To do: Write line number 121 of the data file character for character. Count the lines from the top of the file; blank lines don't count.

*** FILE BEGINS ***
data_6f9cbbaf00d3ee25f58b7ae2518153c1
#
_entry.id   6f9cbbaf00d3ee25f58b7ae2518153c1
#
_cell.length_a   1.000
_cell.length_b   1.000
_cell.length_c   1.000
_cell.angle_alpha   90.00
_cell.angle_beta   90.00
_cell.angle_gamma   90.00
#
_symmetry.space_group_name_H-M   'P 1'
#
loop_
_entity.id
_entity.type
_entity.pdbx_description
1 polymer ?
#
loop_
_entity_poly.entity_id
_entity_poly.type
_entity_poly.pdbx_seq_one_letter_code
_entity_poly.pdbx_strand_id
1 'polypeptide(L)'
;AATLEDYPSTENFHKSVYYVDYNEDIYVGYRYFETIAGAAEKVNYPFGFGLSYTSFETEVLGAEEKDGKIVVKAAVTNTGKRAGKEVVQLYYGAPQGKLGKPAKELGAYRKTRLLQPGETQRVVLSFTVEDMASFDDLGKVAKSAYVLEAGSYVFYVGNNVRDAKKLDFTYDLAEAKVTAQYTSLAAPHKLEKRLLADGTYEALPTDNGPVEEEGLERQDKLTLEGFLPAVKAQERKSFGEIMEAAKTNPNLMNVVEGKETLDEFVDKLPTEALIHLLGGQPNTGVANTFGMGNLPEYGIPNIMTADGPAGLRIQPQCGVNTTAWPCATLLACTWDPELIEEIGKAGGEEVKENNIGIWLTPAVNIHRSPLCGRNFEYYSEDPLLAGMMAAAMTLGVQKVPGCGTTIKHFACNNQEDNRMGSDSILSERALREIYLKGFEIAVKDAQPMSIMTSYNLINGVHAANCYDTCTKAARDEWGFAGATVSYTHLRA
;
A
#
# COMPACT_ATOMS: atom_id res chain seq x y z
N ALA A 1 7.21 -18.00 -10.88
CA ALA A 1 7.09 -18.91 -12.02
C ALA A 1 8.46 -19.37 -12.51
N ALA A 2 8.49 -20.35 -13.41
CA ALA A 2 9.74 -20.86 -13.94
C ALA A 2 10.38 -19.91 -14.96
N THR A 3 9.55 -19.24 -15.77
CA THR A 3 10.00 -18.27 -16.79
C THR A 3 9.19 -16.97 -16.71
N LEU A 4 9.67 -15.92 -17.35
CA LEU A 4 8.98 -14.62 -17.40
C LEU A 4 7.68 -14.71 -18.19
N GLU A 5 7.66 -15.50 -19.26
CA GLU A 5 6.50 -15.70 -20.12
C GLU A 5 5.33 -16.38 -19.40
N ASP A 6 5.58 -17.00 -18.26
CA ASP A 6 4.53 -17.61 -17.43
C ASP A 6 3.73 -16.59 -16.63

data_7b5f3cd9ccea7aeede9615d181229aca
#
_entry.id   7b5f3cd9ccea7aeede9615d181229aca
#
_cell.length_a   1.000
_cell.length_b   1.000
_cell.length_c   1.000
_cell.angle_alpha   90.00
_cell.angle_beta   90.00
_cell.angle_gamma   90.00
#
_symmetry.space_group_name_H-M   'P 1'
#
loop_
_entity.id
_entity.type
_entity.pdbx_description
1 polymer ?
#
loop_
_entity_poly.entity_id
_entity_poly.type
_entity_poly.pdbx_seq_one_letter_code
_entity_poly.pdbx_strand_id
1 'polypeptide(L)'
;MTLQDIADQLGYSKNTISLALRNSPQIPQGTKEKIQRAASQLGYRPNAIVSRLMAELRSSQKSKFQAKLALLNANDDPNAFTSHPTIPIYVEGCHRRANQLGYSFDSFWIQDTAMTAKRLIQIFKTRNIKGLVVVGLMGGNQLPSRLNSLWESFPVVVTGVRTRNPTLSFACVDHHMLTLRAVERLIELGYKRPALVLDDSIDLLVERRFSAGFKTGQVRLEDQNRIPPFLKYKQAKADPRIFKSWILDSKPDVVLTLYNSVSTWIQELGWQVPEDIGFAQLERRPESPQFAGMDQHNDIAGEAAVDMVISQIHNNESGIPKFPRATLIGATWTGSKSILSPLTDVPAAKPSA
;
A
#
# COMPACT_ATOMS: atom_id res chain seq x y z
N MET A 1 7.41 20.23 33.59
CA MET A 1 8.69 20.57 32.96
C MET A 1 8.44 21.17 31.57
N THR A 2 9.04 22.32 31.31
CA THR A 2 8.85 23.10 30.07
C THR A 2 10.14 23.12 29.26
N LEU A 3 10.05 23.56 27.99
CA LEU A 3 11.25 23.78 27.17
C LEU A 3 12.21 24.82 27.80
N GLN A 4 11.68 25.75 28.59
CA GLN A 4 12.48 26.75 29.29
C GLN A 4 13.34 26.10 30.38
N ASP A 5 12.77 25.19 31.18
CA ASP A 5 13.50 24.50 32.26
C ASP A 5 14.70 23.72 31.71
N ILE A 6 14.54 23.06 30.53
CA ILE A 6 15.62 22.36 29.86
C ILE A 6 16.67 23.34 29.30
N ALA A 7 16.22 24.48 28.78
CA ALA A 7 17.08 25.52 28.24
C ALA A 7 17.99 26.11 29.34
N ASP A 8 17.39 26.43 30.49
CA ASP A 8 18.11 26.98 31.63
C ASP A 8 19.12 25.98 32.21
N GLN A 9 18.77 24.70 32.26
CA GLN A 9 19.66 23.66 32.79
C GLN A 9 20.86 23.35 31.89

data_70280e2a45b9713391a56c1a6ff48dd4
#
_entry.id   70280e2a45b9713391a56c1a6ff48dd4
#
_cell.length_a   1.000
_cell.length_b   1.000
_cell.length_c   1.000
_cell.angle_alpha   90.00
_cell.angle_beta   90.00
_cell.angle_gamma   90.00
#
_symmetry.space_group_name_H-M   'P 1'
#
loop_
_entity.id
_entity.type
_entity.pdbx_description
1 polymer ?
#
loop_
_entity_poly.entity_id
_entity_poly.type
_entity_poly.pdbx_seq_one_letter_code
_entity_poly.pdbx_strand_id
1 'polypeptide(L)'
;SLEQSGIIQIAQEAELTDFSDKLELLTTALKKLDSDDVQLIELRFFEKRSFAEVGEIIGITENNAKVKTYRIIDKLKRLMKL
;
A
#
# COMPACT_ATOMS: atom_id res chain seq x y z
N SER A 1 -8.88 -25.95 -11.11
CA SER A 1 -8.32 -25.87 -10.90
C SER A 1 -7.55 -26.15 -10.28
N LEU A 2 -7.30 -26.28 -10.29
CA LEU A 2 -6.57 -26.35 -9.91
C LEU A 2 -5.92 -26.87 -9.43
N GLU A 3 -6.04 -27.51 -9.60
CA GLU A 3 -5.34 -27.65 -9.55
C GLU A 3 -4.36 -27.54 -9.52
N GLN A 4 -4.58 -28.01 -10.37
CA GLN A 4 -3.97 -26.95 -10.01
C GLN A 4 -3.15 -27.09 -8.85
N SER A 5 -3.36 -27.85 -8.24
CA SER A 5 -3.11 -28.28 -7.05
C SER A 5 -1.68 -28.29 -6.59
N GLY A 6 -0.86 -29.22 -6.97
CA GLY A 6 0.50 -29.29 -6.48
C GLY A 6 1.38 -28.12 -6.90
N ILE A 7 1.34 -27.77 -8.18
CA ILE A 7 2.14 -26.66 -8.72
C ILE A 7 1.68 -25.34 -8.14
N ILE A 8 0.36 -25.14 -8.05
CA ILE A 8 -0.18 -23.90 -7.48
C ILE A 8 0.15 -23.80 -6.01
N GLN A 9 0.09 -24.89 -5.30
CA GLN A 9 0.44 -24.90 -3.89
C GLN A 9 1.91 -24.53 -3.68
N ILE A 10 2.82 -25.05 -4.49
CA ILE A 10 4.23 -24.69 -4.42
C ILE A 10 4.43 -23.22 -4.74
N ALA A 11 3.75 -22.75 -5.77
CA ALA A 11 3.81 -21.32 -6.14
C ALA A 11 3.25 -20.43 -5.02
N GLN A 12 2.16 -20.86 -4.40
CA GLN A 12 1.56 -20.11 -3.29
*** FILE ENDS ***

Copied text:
_entity.type